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By | Kat Hall 9th March 2016 09:27

Audit Office pours cold water on's SME spending target claims

Dubious digits means cash flow through small biz might actually be flat, not increasing

Claims the government beat its target to pump more than 25 per cent of its largesse through SMEs in the last Parliament have today been critiqued by the National Audit Office, which says "it cannot be certain" spending increased at all over that period.

In February 2015, the government reported that it had met its 2010 SME spending target a year early, with 26 per cent of government spending reaching SMEs.

The latest spend figure on SMEs across government is 27 per cent of total procurement spending, with £4.9bn of that going directly to SMEs in 2014-15 and a further £7.3bn spent on SMEs indirectly through supply chains.

However, the National Audit Office said it is not possible to know how much of the reported increase is due to the changes in approach and how much is an actual increase in SME activity.

The government has changed the size of suppliers it surveyed each year for its indirect spend figures, making comparisons impossible. The NAO also questioned the underlying data of the direct spending figures.

"We cannot be certain that the amount government spends with SMEs has increased since it set its original target in 2010," it said. The body recommended the government stop changing its basis for estimating SME spending.

The government has now raised its SME spending target to 33 per cent by 2020. However, the report said reaching that target will be dependent on the Ministry of Defence, which is currently responsible for 44 per cent of central government procurement. Last year 19 per cent of the MoD’s procurement spend reached SMEs.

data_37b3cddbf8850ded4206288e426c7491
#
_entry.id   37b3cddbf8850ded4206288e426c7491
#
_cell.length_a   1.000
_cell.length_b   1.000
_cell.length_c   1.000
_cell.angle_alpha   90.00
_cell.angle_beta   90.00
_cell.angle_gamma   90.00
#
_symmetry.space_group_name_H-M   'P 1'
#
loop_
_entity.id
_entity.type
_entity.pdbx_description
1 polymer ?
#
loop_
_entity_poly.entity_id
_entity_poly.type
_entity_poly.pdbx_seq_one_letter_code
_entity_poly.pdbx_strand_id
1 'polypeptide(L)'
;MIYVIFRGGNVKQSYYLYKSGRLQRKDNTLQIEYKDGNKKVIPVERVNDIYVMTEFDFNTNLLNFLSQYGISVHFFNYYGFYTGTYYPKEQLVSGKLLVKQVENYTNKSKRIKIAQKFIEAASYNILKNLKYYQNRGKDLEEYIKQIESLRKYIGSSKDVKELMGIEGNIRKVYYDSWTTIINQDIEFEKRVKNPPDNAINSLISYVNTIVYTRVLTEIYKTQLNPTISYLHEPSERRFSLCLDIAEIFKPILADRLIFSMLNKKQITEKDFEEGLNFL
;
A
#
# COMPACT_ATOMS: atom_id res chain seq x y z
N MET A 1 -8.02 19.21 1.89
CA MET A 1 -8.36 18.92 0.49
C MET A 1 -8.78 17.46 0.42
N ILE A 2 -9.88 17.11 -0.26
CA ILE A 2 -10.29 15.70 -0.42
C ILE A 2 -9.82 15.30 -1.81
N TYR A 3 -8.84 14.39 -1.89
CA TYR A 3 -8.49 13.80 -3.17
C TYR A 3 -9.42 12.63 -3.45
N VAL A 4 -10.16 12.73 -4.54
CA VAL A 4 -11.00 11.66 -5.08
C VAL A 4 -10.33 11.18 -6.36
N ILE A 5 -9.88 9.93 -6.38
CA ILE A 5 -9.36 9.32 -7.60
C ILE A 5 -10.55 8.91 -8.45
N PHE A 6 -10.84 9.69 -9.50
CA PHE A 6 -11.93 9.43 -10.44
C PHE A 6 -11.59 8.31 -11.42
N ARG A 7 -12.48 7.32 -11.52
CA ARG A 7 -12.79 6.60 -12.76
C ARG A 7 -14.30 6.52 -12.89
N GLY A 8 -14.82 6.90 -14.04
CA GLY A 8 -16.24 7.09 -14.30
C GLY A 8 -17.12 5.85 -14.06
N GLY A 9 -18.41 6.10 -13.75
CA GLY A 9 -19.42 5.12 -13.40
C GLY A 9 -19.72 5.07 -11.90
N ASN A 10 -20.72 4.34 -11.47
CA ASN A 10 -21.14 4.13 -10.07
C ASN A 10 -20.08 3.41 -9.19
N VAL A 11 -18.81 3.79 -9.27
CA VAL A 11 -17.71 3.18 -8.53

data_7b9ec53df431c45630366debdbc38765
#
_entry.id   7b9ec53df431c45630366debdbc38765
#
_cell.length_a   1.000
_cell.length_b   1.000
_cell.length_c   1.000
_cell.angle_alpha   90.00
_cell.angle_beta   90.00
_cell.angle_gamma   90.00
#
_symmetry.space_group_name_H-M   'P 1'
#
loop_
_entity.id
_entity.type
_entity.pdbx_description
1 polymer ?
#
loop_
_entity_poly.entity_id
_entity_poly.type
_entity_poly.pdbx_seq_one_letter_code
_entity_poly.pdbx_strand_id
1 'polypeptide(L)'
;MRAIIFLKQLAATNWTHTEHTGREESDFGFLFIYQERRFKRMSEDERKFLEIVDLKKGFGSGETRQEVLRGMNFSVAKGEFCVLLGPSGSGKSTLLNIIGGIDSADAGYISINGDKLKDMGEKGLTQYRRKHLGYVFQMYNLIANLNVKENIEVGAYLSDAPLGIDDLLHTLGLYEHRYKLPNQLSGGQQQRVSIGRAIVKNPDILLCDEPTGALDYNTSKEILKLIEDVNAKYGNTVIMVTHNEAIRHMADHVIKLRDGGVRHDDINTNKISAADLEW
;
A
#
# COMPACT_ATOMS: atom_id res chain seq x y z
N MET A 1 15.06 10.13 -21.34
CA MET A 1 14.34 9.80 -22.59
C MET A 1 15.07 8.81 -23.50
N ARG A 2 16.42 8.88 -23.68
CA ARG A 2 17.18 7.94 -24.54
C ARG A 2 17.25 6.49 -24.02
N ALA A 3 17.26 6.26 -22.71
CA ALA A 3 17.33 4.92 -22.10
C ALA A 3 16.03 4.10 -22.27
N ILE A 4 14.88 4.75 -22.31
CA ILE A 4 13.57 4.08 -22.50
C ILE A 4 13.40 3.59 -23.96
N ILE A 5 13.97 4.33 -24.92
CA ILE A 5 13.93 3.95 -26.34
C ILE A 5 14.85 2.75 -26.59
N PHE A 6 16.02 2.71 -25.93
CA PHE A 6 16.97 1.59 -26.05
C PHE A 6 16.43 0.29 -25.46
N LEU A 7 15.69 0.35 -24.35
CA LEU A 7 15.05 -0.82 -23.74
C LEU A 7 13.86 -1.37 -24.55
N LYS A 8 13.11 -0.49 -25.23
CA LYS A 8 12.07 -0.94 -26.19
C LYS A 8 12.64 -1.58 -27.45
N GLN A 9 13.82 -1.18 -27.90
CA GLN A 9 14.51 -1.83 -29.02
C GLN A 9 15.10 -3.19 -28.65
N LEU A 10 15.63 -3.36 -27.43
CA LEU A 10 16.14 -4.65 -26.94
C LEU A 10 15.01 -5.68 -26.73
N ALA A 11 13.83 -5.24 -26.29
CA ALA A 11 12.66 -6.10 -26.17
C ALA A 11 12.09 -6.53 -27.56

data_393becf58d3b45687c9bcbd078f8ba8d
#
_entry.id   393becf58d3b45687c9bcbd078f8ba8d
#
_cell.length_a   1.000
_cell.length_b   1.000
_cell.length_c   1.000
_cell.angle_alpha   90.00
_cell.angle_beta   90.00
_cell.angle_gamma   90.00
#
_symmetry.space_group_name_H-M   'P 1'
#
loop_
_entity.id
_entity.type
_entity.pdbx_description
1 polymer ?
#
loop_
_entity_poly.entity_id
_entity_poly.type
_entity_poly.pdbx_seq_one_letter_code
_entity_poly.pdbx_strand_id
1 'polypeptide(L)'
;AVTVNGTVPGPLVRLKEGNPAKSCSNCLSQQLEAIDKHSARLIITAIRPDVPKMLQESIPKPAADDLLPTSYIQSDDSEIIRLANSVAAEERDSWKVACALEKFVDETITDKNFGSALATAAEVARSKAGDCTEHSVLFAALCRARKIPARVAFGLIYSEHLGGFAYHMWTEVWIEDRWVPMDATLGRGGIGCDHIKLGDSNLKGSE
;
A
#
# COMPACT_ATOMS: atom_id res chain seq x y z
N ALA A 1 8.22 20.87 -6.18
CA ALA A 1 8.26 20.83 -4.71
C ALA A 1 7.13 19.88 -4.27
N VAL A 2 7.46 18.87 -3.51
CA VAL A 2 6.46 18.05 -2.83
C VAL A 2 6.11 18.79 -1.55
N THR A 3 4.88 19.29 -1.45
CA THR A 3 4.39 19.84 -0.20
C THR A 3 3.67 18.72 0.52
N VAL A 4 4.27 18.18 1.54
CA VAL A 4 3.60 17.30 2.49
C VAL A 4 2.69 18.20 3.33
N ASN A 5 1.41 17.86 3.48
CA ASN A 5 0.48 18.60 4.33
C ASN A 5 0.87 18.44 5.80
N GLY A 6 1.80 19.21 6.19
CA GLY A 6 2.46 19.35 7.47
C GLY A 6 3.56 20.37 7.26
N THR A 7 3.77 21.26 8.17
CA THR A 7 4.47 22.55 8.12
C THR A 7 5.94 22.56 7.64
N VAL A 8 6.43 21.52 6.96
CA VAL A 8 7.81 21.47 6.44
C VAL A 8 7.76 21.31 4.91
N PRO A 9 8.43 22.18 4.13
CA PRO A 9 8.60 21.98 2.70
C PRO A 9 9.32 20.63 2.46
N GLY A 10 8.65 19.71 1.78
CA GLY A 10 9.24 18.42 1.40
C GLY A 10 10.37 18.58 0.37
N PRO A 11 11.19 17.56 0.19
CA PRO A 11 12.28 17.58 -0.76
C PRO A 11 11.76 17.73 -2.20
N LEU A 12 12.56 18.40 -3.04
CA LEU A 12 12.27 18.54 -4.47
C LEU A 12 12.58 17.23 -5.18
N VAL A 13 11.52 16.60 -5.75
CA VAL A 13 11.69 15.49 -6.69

"The MoD told us it will be challenging to increase its SME spending further by 2020. It has already committed large proportions of its annual spending and is unlikely to be letting many further large contracts during the current parliament," said the report.

Amyas Morse, head of the National Audit Office, said: “If the government is serious about increasing its use of SMEs, it will need to focus on those areas where SMEs can deliver real benefits.”

He added: "As it seeks to increase this further, government will need to think carefully about the full range of risks and opportunities that contracting with SMEs presents, compared to working with larger providers.”

The report noted that previous governments have also sought to increase the number of SMEs it works with.

A Ministry of Defence spokesperson told El Reg: “We welcome these findings and are determined to make it easier for companies to work with Defence. That’s why we’ve set a target of spending 25 per cent of all procurement money with SMEs by 2020.”

In 2005, the government conducted a survey of a sample of public bodies. It used data collected from this sample to estimate that, as a percentage of total contract value, it awarded 22 per cent of its business to SMEs in 2004-05.

Echoing calls by think tank Reform this week for a government-wide G-Cloud model, the report also recommended an integrated digital platform for government procurement. ®

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